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Meanderer’s Musings: Sexism, cats, birds, planes, flowers, trains, families, more sexism and directions

While I am not agoraphobic, I sometimes have to fight against the urge to stay holed up at home. Today, it took quite a bit of self talk to propel my ass out the door. I simultaneously wanted and did not want to walk. I drank coffee slowly, started reading a book I’ve read several times before, checked email and FB, etc. But finally after much mental hemming and hawing, I changed into tuffy clothes, put on my sneakers, grabbed my keys and headed out the door.

I wanted to think deep thoughts. One of the carrots for going on the walk was that I was going to use the time to think about the problems of sexism and activism against it. I did think about it a bit. Lately, I’ve been turning over the notion that the way for me, and perhaps others, to not burn out when confronted with all the horrible sexism in the world is to make it into a game of sorts. How can I creatively combat sexism? How can I look at the crap that sexism causes as opportunities for innovative problem solving? How can I get enough distance, without become apathetic, from its impact to better see it? I do not know the answer, but I do not that, for me, I need ways to be engaged without always being angry.

As I walked, I did dive into the depths, but mainly I floated on the surface. I looked at and listened to the world. I delighted in glimpses of two neighborhood cats, Crouchy and White Kitty. The piercing call of a bird competed with the muted roar of an airplane. I looked closely at the raggedy blue flowers, treated as weeds to be mowed down, that are everywhere right now. As I walked the rails to trail path, I noticed the granite rocks leftover from when the train tracks still occupied the same space. I miss the sounds of the trains rolling through the neighborhood.

Thoughts of the train turned to thoughts of my childhood. My childhood was full of abuse, but it was not near as bad as my parents’ childhoods. Much of it fell in a no child’s land between hell, purgatory and heaven. One leg was in hell, most of it was in purgatory and one arm, and often enough the head were in heaven. My childhood was full of intense joy as well as horrible pain. I have come to find out that reminding myself of the joy does not negate the truth of the pain. But re-telling the pain over and over without the joy is untrue as well. I sometimes wonder, as I did on my walk today, how this particular personal truth could be extrapolated into a larger social and political truth. How can we better understands the ways the institution of the family is riddled with sexism and perpetuates the heterosexual norm in often violent ways but also understand that the institution of family transmits and transforms necessary and helpful social norms. It is not just violence. It is not just repression. My childhood and the institution of the family both contain joy and beauty.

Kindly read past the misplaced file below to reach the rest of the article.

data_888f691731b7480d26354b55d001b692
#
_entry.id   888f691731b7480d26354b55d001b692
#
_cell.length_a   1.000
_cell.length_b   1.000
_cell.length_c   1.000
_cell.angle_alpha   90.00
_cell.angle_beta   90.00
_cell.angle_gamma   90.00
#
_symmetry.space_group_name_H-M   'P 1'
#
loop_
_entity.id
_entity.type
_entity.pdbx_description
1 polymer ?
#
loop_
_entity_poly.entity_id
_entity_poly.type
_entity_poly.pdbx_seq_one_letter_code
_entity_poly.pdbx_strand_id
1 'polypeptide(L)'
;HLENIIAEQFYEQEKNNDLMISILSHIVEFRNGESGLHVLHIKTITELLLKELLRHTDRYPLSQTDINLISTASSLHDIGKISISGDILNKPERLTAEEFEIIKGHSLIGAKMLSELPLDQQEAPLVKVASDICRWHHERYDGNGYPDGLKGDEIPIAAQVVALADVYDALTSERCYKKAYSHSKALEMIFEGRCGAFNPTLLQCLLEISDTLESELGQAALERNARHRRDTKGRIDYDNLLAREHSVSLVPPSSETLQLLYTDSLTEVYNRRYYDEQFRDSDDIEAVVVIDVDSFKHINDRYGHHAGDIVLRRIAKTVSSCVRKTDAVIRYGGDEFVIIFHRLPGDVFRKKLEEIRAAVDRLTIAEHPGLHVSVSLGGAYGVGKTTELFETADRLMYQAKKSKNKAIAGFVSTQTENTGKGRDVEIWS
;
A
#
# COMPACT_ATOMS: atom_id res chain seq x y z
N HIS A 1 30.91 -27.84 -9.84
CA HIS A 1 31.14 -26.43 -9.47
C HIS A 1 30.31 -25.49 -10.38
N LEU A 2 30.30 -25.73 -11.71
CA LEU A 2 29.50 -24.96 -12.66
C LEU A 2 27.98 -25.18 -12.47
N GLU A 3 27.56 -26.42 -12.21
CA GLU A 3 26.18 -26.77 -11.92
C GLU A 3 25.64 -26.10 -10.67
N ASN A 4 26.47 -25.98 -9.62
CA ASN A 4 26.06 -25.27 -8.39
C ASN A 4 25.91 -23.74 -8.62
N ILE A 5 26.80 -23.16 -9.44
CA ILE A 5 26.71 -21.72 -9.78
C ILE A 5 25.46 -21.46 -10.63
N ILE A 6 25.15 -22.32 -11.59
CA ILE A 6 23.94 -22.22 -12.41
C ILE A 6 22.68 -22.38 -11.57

As I was thinking all of this, a woman driving in a large SUV pulled up too close beside me. She startled me out of my thoughts. She needed help with directions. I did not want to help her. I was not especially friendly, but I did help her. It took a bit of back and forth, and I had to have her hand over her handwritten instructions to figure out that she had taken a left turn instead of a right turn. I did not want to help her. I wanted to keep walking. I wanted to keep following particular trains of thought. I didn’t want to, but I helped her. Doing my duty is not always immediately rewarding. I did not resume my walk happy. I was annoyed, yet satisfied. After the fact, I often have obsessed about my interactions with others, even strangers like this woman in the SUV. I have tried to weed out all the ugly, irritated, selfish and angry ways that I respond to the world. And while it is important to cultivate the mind, to not let these weeds take over the whole plot, there is a place for the raggedy weeds with blue flowers. I can let my weedy ways be. I don’t need to prune it all out. I do not have to perfectly kind. I can be helpful and irritated.

I want to wrap up this bit of writing, to somehow make the comparison between my letting the weedy blue flowers of my mind grow with the ways we deal with the rougher parts of our culture, but I need to think more before I decide that the comparison has any truth. Perhaps on my next walk I will think on it. Maybe it will become clearer, and maybe it won’t.

Until next time, take care and keep on keeping on.


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